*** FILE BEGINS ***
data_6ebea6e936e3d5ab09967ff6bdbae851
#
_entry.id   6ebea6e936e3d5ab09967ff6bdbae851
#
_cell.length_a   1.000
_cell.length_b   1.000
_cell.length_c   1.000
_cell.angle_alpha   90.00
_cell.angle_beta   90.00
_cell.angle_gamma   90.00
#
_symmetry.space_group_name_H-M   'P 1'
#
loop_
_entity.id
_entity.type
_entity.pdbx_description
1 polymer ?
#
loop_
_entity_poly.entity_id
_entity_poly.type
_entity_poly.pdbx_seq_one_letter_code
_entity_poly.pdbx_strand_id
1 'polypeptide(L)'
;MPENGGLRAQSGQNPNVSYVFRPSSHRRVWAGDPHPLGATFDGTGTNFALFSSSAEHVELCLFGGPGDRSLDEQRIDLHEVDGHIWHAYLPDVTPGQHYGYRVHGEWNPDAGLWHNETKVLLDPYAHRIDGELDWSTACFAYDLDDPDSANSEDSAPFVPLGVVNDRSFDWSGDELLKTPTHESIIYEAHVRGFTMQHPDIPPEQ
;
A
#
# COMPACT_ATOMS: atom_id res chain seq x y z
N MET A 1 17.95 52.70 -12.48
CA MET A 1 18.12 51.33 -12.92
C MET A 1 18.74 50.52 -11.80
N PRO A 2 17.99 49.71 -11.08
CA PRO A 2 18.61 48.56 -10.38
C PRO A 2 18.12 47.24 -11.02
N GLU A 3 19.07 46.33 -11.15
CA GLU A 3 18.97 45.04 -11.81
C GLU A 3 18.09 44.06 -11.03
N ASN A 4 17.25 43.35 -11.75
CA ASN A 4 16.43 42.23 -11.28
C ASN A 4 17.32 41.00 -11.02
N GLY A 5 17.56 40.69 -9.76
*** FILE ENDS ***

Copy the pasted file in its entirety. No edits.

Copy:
data_6ebea6e936e3d5ab09967ff6bdbae851
#
_entry.id   6ebea6e936e3d5ab09967ff6bdbae851
#
_cell.length_a   1.000
_cell.length_b   1.000
_cell.length_c   1.000
_cell.angle_alpha   90.00
_cell.angle_beta   90.00
_cell.angle_gamma   90.00
#
_symmetry.space_group_name_H-M   'P 1'
#
loop_
_entity.id
_entity.type
_entity.pdbx_description
1 polymer ?
#
loop_
_entity_poly.entity_id
_entity_poly.type
_entity_poly.pdbx_seq_one_letter_code
_entity_poly.pdbx_strand_id
1 'polypeptide(L)'
;MPENGGLRAQSGQNPNVSYVFRPSSHRRVWAGDPHPLGATFDGTGTNFALFSSSAEHVELCLFGGPGDRSLDEQRIDLHEVDGHIWHAYLPDVTPGQHYGYRVHGEWNPDAGLWHNETKVLLDPYAHRIDGELDWSTACFAYDLDDPDSANSEDSAPFVPLGVVNDRSFDWSGDELLKTPTHESIIYEAHVRGFTMQHPDIPPEQ
;
A
#
# COMPACT_ATOMS: atom_id res chain seq x y z
N MET A 1 17.95 52.70 -12.48
CA MET A 1 18.12 51.33 -12.92
C MET A 1 18.74 50.52 -11.80
N PRO A 2 17.99 49.71 -11.08
CA PRO A 2 18.61 48.56 -10.38
C PRO A 2 18.12 47.24 -11.02
N GLU A 3 19.07 46.33 -11.15
CA GLU A 3 18.97 45.04 -11.81
C GLU A 3 18.09 44.06 -11.03
N ASN A 4 17.25 43.35 -11.75
CA ASN A 4 16.43 42.23 -11.28
C ASN A 4 17.32 41.00 -11.02
N GLY A 5 17.56 40.69 -9.76